A veterans’ advocacy group is suing the Transportation Department in a quest to make airplane bathrooms more accessible for travelers with disabilities.
The Washington Post reports that the suit was filed Thursday by Paralyzed Veterans of America. Lodged in the U.S. Court of Appeals for the 10th Circuit, the group is demanding the government make restrooms on single-aisle aircraft easier to enter and use for handicapped passengers.
“Our suit is simply asking the [Transportation Department] to do what Congress directed them to do,” said attorney Karianne M. Jones, an attorney with Democracy Forward Foundation, which is representing the veterans group.
The Post notes that disability advocates were ‘heartened’ in 2016, when a Transportation committee issued new guidelines on bathroom accessibility.
“The agreement […] is an important step towards ensuring that air travelers with disabilities have equal access to air transportation,” said then-Transportation Secretary Anthony Foxx. “It is unfair to expect individuals with limited mobility to refrain from using the restroom when they fly on single-aisle aircraft, particularly since single-aisle aircraft are increasingly used for longer flights.”
Although Foxx announced a July 2017 deadline for putting the rule into effect, the Post claims the agency hasn’t just missed the date but has signaled it may discard the directive altogether.
Plaintiff James John Thomas Wheaton Jr., treasurer of Paralyzed Veterans of America and himself a Navy veteran, said he’s been dealing with discomfort for nearly thirty years. Now forced to fly at least once per month for his job, Wheaton’s spinal injury means he’s forced to extensively plan any air travel so he won’t end up having to use the bathroom.
“We’re kind of stuck in one seat regardless of whether we have bowel or bladder issues,” he said. “If there’s any issue that comes up, I can tell you now that I’m in my 50s, sometimes I have to wear special devices to make sure I don’t embarrass myself in front of 300 people.”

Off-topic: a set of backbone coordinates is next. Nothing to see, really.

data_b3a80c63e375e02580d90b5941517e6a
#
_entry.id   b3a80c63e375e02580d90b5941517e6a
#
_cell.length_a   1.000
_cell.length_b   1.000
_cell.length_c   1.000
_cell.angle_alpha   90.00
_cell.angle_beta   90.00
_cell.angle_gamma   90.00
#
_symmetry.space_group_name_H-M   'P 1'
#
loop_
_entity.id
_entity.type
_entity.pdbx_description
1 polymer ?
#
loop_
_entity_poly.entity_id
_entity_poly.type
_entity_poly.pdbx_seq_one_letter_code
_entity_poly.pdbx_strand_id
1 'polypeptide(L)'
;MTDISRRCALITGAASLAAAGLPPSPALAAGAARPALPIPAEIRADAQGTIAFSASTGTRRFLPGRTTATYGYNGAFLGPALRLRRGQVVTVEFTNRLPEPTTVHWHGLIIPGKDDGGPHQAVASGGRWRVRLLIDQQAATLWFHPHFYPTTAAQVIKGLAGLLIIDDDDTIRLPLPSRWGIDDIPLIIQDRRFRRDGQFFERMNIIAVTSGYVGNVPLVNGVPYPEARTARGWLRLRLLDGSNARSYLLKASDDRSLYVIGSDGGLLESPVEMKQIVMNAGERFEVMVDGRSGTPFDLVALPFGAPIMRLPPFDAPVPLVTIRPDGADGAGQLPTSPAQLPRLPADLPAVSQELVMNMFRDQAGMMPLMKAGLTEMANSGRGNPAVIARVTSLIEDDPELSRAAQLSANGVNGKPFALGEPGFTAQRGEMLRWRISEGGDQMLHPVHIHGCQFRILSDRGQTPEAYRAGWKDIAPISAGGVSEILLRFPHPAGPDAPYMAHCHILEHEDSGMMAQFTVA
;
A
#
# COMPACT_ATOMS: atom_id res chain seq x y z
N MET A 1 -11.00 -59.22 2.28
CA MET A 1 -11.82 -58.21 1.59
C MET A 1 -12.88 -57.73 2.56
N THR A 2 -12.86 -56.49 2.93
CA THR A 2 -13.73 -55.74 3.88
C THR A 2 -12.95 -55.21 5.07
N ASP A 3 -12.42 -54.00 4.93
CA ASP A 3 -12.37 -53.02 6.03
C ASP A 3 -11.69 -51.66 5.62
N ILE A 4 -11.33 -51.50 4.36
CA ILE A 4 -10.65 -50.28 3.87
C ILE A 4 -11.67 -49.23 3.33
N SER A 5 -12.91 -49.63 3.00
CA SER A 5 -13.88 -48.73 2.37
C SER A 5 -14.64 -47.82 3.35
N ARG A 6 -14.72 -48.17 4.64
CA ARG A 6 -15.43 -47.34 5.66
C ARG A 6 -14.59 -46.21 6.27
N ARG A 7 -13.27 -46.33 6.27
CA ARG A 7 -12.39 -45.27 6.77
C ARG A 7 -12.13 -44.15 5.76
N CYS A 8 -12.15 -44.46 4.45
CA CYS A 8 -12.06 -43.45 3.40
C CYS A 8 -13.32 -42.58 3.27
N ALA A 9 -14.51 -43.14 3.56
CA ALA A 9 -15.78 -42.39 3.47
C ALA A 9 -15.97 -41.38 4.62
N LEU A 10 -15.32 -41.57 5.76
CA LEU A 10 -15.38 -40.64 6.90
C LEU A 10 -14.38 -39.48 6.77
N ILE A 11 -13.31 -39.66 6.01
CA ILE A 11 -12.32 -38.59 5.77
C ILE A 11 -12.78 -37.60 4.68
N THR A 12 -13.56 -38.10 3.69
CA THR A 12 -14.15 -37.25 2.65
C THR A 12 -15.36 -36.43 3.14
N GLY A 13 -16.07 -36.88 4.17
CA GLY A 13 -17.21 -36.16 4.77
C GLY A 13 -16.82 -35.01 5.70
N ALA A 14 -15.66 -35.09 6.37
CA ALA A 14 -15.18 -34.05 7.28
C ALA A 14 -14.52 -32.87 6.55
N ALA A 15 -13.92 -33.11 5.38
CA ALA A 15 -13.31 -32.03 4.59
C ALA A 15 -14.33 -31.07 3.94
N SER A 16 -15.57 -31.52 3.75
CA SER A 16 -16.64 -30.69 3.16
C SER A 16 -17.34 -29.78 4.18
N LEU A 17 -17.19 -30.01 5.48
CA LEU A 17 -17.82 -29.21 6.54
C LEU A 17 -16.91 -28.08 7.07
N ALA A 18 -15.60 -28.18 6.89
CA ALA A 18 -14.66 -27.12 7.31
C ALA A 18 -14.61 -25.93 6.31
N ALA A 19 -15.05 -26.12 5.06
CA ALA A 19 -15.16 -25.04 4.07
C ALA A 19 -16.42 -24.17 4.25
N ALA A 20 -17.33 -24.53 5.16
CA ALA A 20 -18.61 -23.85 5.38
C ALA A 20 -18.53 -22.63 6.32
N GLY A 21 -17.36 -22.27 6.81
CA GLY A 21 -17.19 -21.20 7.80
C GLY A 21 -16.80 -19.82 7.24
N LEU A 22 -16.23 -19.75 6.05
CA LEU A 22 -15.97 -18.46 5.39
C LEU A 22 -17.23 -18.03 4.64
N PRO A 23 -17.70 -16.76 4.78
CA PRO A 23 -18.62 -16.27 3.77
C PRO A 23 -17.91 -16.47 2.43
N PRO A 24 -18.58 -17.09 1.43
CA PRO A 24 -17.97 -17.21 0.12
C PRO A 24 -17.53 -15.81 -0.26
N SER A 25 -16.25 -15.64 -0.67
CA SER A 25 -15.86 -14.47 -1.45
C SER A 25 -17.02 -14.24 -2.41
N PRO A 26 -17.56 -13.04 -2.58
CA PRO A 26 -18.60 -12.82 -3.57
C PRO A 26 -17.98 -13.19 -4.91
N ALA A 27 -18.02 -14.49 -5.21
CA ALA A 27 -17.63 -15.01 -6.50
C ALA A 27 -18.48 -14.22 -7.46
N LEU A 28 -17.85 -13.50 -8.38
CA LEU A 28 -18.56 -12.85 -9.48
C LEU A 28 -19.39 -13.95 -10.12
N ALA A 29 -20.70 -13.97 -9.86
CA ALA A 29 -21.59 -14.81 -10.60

Jones said that members of the government and public often don’t appreciate the sorts of challenges travelers with disabilities face.
The Transportation Department currently requires that planes with more than 60 seats provide a wheelchair for the disabled. Wheelchair services are only arranged if airlines are given more than 48 hours’ notice.
Furthermore, reports the Post, airplane wheelchairs have critical limitations. Designed to help disabled passengers reach restrooms in-flight, they’re too large to actually fit through a lavatory door.
The difficulty some disabled passengers have in making it from an aisle-bound wheelchair into the restroom means that many opt to forgo the hassle and possible embarrassment by not using the loo at all.
The Post says that the renewed push for accessible lavatories ‘comes at a time when personal space on airplanes is shrinking.’ Restrooms on newer models of Boeing’s 737, for instance, are now only 24 inches wide—an alteration which has let airlines add up to six additional seats per vessel. The prospect of bigger revenues has led to many companies ‘retrofitting older planes’ with smaller facilities.